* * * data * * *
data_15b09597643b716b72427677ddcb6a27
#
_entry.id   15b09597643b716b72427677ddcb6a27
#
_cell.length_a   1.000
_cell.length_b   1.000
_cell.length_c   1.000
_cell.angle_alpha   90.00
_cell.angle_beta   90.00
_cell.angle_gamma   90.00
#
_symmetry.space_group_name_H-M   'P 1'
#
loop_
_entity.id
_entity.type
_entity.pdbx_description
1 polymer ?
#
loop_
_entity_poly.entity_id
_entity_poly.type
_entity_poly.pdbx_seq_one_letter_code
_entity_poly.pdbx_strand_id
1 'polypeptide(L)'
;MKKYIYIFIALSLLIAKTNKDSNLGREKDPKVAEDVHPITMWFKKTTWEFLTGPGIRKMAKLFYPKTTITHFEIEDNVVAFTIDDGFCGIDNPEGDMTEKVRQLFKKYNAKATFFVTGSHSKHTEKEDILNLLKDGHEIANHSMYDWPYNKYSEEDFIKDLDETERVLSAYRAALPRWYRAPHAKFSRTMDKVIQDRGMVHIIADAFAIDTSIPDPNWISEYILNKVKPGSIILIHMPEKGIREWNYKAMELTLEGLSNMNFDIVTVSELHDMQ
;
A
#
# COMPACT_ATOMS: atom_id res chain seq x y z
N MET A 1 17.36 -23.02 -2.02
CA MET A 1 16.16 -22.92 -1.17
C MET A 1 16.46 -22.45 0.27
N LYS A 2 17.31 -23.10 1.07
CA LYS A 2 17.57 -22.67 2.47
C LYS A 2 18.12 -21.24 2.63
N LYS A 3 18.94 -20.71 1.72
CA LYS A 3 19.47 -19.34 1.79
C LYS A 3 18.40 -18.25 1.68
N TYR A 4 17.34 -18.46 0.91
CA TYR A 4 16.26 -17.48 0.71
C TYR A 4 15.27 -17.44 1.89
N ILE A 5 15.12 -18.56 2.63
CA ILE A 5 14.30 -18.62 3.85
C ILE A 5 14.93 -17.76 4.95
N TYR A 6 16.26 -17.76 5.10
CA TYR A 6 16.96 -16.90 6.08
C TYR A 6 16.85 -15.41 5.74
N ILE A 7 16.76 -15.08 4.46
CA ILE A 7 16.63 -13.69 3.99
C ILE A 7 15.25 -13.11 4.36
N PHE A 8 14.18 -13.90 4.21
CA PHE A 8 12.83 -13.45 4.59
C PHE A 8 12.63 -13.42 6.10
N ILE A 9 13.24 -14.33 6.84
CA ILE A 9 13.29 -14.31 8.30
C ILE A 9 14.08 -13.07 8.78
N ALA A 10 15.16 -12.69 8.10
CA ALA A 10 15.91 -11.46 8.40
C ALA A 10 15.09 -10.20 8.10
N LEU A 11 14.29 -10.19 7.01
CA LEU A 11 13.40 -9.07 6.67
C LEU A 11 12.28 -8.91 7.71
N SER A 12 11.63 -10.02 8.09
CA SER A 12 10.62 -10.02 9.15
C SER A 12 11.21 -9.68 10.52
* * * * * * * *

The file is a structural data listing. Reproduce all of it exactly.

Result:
data_15b09597643b716b72427677ddcb6a27
#
_entry.id   15b09597643b716b72427677ddcb6a27
#
_cell.length_a   1.000
_cell.length_b   1.000
_cell.length_c   1.000
_cell.angle_alpha   90.00
_cell.angle_beta   90.00
_cell.angle_gamma   90.00
#
_symmetry.space_group_name_H-M   'P 1'
#
loop_
_entity.id
_entity.type
_entity.pdbx_description
1 polymer ?
#
loop_
_entity_poly.entity_id
_entity_poly.type
_entity_poly.pdbx_seq_one_letter_code
_entity_poly.pdbx_strand_id
1 'polypeptide(L)'
;MKKYIYIFIALSLLIAKTNKDSNLGREKDPKVAEDVHPITMWFKKTTWEFLTGPGIRKMAKLFYPKTTITHFEIEDNVVAFTIDDGFCGIDNPEGDMTEKVRQLFKKYNAKATFFVTGSHSKHTEKEDILNLLKDGHEIANHSMYDWPYNKYSEEDFIKDLDETERVLSAYRAALPRWYRAPHAKFSRTMDKVIQDRGMVHIIADAFAIDTSIPDPNWISEYILNKVKPGSIILIHMPEKGIREWNYKAMELTLEGLSNMNFDIVTVSELHDMQ
;
A
#
# COMPACT_ATOMS: atom_id res chain seq x y z
N MET A 1 17.36 -23.02 -2.02
CA MET A 1 16.16 -22.92 -1.17
C MET A 1 16.46 -22.45 0.27
N LYS A 2 17.31 -23.10 1.07
CA LYS A 2 17.57 -22.67 2.47
C LYS A 2 18.12 -21.24 2.63
N LYS A 3 18.94 -20.71 1.72
CA LYS A 3 19.47 -19.34 1.79
C LYS A 3 18.40 -18.25 1.68
N TYR A 4 17.34 -18.46 0.91
CA TYR A 4 16.26 -17.48 0.71
C TYR A 4 15.27 -17.44 1.89
N ILE A 5 15.12 -18.56 2.63
CA ILE A 5 14.30 -18.62 3.85
C ILE A 5 14.93 -17.76 4.95
N TYR A 6 16.26 -17.76 5.10
CA TYR A 6 16.96 -16.90 6.08
C TYR A 6 16.85 -15.41 5.74
N ILE A 7 16.76 -15.08 4.46
CA ILE A 7 16.63 -13.69 3.99
C ILE A 7 15.25 -13.11 4.36
N PHE A 8 14.18 -13.90 4.21
CA PHE A 8 12.83 -13.45 4.59
C PHE A 8 12.63 -13.42 6.10
N ILE A 9 13.24 -14.33 6.84
CA ILE A 9 13.29 -14.31 8.30
C ILE A 9 14.08 -13.07 8.78
N ALA A 10 15.16 -12.69 8.10
CA ALA A 10 15.91 -11.46 8.40
C ALA A 10 15.09 -10.20 8.10
N LEU A 11 14.29 -10.19 7.01
CA LEU A 11 13.40 -9.07 6.67
C LEU A 11 12.28 -8.91 7.71
N SER A 12 11.63 -10.02 8.09
CA SER A 12 10.62 -10.02 9.15
C SER A 12 11.21 -9.68 10.52